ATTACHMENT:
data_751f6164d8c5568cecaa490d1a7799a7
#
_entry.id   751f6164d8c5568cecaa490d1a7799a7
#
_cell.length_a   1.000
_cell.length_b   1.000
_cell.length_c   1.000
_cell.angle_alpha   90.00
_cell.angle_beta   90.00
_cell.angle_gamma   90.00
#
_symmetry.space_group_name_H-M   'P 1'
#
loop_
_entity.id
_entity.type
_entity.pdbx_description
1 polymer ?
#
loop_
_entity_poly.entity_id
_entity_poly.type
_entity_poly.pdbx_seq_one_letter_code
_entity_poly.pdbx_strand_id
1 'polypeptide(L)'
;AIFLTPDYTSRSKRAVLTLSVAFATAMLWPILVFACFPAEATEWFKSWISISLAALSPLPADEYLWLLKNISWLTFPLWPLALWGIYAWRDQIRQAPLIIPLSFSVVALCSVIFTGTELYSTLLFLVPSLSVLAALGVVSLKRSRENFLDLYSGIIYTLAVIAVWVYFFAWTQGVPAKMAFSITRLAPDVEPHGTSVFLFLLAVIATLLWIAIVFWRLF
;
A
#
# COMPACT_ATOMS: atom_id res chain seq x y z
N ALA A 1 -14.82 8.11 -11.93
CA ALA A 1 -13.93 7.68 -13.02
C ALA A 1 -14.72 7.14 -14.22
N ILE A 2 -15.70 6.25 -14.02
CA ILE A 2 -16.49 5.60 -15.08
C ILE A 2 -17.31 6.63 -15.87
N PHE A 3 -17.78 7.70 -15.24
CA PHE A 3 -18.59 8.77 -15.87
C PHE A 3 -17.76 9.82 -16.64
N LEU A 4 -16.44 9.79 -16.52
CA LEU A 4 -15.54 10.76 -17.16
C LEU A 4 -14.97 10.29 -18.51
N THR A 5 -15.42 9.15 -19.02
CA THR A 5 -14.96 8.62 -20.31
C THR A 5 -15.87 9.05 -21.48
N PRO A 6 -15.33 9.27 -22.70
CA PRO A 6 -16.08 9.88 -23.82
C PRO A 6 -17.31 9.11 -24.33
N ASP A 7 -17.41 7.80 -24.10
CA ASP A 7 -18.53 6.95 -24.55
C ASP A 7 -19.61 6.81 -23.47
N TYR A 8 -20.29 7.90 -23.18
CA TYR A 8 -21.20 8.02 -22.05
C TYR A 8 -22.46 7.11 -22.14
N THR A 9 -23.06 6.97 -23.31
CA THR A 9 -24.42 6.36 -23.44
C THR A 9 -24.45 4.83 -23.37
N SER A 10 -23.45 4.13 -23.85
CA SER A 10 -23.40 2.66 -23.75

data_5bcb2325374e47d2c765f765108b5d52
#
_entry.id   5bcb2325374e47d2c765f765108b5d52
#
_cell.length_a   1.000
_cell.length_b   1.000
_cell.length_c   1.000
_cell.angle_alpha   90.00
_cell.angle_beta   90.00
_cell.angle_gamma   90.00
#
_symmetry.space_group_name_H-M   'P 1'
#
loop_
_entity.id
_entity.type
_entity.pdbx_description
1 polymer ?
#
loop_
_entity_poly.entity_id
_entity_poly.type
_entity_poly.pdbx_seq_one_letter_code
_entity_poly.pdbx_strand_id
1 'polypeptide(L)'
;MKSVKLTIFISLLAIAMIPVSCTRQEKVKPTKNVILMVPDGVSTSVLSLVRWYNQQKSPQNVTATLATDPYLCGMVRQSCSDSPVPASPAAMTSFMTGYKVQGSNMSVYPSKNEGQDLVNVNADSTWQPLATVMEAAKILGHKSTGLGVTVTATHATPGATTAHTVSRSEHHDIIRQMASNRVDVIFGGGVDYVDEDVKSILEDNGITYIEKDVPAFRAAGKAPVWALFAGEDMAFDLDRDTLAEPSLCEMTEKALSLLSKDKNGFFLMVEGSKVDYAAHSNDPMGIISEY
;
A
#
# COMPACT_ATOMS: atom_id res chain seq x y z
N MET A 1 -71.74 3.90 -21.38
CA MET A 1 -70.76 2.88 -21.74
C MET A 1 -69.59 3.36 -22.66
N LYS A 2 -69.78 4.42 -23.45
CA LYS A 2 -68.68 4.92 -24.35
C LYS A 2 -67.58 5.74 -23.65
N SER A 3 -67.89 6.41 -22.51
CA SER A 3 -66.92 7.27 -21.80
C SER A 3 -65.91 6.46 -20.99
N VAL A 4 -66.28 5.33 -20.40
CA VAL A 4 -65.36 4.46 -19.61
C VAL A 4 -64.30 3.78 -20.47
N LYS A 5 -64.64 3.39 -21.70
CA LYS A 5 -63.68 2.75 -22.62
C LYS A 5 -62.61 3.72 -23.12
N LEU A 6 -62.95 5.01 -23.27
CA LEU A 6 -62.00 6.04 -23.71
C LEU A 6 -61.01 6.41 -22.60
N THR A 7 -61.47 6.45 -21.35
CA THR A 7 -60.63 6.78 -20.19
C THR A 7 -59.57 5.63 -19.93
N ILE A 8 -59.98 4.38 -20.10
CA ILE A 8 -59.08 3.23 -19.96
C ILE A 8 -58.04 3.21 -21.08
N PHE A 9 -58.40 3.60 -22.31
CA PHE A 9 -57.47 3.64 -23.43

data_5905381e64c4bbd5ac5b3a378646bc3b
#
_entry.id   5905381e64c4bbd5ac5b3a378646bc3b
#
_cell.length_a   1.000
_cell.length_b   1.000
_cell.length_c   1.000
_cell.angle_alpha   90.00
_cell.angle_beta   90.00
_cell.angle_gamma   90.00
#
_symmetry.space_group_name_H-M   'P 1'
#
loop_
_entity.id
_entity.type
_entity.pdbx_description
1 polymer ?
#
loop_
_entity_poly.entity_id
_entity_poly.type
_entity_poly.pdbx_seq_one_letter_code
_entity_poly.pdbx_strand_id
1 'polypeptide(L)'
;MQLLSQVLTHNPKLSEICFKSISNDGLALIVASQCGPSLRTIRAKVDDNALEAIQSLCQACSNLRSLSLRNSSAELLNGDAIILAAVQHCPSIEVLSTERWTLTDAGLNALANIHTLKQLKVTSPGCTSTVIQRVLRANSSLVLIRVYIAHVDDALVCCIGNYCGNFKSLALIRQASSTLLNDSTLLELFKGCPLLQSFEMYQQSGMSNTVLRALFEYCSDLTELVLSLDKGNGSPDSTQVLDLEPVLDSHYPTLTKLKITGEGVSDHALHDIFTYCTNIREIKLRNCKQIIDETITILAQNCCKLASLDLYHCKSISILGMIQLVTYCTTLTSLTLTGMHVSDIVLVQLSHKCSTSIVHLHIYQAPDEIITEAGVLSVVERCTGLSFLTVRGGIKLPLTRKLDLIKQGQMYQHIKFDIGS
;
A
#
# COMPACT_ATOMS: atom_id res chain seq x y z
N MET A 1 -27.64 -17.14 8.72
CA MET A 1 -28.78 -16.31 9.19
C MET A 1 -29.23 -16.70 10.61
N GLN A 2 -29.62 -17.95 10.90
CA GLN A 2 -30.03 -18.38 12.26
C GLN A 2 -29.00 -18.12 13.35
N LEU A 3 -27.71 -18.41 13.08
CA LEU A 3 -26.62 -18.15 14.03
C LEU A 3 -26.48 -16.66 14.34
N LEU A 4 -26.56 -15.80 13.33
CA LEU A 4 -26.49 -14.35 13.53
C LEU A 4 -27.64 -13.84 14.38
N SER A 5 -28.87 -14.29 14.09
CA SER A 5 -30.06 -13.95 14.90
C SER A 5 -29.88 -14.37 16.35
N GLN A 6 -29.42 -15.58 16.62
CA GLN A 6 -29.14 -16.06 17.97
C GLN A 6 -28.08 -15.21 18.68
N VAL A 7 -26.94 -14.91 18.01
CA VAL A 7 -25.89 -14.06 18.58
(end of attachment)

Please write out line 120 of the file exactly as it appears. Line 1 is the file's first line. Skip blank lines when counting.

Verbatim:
_cell.length_a   1.000